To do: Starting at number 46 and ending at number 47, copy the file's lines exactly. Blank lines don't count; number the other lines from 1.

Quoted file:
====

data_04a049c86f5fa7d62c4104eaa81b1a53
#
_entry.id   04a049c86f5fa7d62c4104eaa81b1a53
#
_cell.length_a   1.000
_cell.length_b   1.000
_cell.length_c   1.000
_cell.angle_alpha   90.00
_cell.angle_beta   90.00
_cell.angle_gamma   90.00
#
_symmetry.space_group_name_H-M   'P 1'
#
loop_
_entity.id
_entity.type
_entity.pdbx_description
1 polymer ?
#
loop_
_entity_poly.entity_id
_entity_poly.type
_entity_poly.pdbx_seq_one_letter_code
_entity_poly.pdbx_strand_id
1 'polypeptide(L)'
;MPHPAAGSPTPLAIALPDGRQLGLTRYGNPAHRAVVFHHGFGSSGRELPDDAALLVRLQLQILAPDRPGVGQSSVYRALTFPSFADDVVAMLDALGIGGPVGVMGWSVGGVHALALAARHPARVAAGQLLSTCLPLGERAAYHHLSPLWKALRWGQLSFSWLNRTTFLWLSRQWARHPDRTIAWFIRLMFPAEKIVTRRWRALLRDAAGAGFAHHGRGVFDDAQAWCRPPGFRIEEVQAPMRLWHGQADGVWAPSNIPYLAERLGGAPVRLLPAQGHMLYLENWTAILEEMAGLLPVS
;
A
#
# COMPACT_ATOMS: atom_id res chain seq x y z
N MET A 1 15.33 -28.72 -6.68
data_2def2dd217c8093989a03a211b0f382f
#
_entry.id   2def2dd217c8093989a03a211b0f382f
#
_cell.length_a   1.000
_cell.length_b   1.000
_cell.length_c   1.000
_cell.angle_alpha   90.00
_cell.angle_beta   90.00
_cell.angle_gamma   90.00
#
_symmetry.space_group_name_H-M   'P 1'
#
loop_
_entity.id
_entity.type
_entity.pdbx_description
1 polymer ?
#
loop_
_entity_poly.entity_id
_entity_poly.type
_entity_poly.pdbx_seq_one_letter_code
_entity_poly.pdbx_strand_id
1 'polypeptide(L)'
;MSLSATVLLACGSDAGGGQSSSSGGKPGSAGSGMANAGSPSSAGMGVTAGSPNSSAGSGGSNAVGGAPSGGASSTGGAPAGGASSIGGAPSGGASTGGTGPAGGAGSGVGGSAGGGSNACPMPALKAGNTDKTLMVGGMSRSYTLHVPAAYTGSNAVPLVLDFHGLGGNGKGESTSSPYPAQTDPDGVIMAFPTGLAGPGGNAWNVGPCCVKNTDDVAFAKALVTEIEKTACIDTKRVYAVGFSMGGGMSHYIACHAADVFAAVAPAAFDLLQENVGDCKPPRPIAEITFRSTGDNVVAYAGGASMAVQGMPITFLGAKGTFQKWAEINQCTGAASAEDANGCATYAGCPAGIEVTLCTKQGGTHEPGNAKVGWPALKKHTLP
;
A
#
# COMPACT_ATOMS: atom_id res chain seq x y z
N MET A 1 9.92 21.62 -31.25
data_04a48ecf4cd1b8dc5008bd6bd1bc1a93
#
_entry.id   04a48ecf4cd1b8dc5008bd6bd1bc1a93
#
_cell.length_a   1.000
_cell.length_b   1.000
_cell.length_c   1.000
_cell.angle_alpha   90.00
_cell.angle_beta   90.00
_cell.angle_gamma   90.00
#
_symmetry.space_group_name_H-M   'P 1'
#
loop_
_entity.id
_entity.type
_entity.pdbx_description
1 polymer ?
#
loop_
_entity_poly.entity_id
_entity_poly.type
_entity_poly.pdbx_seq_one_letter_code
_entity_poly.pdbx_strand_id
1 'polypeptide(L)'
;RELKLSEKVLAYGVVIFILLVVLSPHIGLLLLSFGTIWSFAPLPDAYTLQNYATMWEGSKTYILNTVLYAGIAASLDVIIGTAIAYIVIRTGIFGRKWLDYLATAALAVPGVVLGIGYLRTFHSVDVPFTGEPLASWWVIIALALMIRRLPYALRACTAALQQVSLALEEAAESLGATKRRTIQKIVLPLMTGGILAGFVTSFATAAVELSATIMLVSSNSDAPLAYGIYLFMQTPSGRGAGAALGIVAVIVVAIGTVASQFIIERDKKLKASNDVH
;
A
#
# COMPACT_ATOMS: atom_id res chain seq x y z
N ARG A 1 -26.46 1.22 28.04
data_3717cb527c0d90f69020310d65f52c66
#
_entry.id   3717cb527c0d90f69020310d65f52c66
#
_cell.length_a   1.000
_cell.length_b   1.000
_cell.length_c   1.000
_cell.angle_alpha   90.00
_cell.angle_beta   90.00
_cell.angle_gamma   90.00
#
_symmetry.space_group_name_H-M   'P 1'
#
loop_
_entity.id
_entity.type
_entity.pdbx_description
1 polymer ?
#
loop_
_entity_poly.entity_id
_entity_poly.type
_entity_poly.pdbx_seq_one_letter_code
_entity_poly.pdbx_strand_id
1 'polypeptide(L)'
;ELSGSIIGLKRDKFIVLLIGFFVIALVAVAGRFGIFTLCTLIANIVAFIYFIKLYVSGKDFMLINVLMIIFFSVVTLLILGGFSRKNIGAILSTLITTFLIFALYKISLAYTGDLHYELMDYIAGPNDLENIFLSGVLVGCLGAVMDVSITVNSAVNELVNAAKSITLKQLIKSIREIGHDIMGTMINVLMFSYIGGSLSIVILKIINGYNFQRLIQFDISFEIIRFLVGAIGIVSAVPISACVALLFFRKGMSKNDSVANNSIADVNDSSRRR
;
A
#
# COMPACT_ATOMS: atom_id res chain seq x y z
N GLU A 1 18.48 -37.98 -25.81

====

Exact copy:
_entity.id
_entity.type